Vetwatch: A monthly round-up of vet issues around the UK

Simon Allen, Allen and Partners, Whitland, Carmarthenshire

Monthly milk recording has highlighted economic losses to the dairy industry in improving herd health and milk quality, up to a point. Cows with mastitis or consistently high somatic cell counts are thought of as being on an escalator, with the aim being to take those cows off early with successful treatment and culling any chronic cases remaining.

The advice may include combination treatments during lactation or at drying off which may have to take place earlier than anticipated to achieve a cure without chronic inflammatory changes. Cost calculators are useful decision making tools when used in conjunction with vet advice.

The DairyCo Mastitis Control Plan, which identifies the cause(s) of disease when examining the whole herd, takes it to the next level. It requires a cow-side assessment of teat skin condition which is important because bacterial contamination cannot gain a foothold in healthy skin and establish mastitis.

The report reviews the main points that influence disease and cow comfort and puts the farmer in charge. An action list is implemented and an assessment on the response between the farmer and vet can be made on a regular basis.

steve-borsberry-xlvetsSteve Borsberry, 608 Vet Group, Solihull

Cattle are housed now; clipping “backs out” in store cattle improves productivity in two ways – by reducing the incidence of pneumonia and by improving weight gains.

Several suckler groups, when PD’d, have given poor results mainly due to lame bulls and poor body condition of cows post calving, leading to delayed onset of oestrus. While recording is vital, there is little point unless we react promptly to any problems discovered.

In general, farmers who vaccinate against pneumonia continue to vaccinate in the following years – obviously they believe this investment has benefits. There is no doubt reducing the incidence of any disease keeps up staff morale.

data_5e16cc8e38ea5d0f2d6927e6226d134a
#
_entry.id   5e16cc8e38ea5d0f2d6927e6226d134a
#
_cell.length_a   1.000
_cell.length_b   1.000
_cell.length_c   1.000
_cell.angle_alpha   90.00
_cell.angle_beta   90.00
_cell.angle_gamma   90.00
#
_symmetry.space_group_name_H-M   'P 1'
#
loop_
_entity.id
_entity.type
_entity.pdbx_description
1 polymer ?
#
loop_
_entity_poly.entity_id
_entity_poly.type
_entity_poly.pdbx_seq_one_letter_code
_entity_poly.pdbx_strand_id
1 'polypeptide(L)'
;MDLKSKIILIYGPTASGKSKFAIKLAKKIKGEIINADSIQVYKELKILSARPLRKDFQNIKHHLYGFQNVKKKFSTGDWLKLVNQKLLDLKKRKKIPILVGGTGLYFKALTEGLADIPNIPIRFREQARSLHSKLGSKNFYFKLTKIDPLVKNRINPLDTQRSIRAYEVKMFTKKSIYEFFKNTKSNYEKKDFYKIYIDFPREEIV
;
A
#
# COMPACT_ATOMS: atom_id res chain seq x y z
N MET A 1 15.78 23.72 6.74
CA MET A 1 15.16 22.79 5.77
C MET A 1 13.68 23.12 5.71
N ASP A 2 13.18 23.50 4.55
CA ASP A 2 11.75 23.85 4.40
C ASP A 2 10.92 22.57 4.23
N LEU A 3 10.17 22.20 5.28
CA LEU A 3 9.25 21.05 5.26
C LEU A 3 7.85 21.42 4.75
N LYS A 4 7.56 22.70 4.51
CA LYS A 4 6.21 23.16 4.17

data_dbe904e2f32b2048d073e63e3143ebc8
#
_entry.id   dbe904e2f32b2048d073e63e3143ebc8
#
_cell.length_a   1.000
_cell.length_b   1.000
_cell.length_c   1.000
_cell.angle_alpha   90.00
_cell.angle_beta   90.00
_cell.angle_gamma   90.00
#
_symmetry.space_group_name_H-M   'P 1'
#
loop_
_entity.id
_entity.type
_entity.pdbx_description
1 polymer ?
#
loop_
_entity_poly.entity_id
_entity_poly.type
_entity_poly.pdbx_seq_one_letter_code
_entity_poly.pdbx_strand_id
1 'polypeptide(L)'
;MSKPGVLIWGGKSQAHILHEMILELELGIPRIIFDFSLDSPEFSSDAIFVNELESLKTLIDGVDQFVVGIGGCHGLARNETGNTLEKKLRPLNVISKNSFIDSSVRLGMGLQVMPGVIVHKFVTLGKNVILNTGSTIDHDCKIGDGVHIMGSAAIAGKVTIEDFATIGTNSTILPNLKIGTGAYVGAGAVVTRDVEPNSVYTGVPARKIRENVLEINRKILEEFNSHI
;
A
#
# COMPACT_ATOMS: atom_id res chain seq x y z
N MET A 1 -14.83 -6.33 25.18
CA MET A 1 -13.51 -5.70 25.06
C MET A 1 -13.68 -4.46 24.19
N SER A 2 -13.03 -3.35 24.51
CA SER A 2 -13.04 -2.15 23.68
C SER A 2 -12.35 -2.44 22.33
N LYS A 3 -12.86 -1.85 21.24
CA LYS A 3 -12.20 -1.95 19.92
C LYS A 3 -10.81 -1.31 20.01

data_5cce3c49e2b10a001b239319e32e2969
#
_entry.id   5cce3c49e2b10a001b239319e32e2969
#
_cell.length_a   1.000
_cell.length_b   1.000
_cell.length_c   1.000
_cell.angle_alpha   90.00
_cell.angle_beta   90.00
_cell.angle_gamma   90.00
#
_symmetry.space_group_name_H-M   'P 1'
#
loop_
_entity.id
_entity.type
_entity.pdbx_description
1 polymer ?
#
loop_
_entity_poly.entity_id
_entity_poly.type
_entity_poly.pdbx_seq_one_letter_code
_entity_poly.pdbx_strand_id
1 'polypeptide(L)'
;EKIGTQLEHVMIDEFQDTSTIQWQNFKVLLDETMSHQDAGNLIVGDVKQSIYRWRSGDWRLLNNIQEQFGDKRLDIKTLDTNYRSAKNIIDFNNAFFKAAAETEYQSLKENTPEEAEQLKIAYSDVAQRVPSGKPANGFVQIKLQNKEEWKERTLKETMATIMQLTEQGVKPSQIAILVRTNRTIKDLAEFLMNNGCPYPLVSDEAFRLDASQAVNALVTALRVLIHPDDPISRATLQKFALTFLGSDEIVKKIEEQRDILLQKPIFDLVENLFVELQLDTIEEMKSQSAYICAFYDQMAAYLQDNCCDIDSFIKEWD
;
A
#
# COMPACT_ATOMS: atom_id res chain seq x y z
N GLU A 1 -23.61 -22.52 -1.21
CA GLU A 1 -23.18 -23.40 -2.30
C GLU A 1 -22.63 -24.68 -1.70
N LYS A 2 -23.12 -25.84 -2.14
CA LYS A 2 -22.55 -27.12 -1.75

There is nothing worse when dealing with a major disease coupled with encouraging staff to commit to changes in practice if positive results take time to show.

This is the time to assess cattle accommodation, some improvements could be made now, others put on the list “to do” in the spring and summer.

andrew-schofield-xlvetsAndrew Schofield, The Minster Vet Practice, York

What is the true incidence of mineral deficiencies in fattening cattle?

Being based in an area of mixed arable/livestock production, many of our farmers use rations based on home grown cereals. These require the addition of a protein and mineral supplement. On some farms the mineral portion of the diet can be no more than a single “bucket lick”

Recently we have seen a spate of clinical problems related to mineral deficiencies. These have ranged from low vitamin A levels, causing blindness, to problems with low calcium levels causing fractures and recumbancy.

Affected animals are very much the tip of the iceberg. Most problems will be subclinical and affect the immune system causing increased levels of disease such as pneumonia or reduced growth rates and performance. Hence many mineral deficiencies can go unrecognised.

What is without question is if you want to reduce vet med costs the first areas to examine are basic issues such as nutrition and housing, rather than the price of any particular individual drug.

neil-laing-xlvetsNeil Laing, Clyde Vet Group, Lanark.

Winter is in full swing in Lanarkshire, albeit at the time it normally arrives and not at the end of September as we all feared due to the bad summer.

However, last year’s bad summer has left its mark on the ground as poaching from cattle is evident all over the county. Silage is wetter than it should be and energy levels are not great, which gives nutritionists and farmers another challenge to balance the ration books while trying to keep the financial books balanced too! Second cut silage heating in the clamp, even when the face seems to be well managed doesn’t help, but seems to be common too.

The milk price in this part of the country is not great and particularly First Milk producers seem to be getting the rough end of the stick. Rewards seem to be well below costs of production and I wonder how long this can continue.

All other producers are being squeezed, too, but not to the same extent.

Pneumonia has not been a major issue this winter, which is pleasing because the number of calves being vaccinated in the practice continues to rise every year. This preventative approach benefits farm businesses and calf health, and discussing needs with clients during formal health planning meetings allows both us and the client to focus on problems, and create action plans for dealing with these.